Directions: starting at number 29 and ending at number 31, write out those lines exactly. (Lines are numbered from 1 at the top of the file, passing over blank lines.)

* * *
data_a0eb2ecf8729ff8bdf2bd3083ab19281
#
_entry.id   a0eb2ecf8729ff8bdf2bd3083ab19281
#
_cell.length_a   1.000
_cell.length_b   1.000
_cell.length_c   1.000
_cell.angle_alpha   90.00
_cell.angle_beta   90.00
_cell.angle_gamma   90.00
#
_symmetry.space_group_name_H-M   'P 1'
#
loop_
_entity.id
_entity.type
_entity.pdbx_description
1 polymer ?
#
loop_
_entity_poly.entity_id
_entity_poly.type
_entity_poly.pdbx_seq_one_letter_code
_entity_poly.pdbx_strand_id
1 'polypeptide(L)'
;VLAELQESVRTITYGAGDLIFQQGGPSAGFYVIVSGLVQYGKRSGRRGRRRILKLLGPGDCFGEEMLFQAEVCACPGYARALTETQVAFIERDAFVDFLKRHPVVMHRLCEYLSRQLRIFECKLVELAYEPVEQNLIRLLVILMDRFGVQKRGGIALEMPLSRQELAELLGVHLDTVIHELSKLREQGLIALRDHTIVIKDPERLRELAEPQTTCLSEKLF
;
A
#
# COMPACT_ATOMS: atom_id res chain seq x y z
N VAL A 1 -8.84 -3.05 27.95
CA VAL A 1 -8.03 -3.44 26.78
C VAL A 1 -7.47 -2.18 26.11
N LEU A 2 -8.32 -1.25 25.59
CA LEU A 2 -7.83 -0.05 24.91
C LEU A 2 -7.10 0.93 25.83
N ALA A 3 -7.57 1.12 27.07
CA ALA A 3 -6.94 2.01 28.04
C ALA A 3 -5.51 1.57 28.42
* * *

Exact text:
#
# COMPACT_ATOMS: atom_id res chain seq x y z
N VAL A 1 -8.84 -3.05 27.95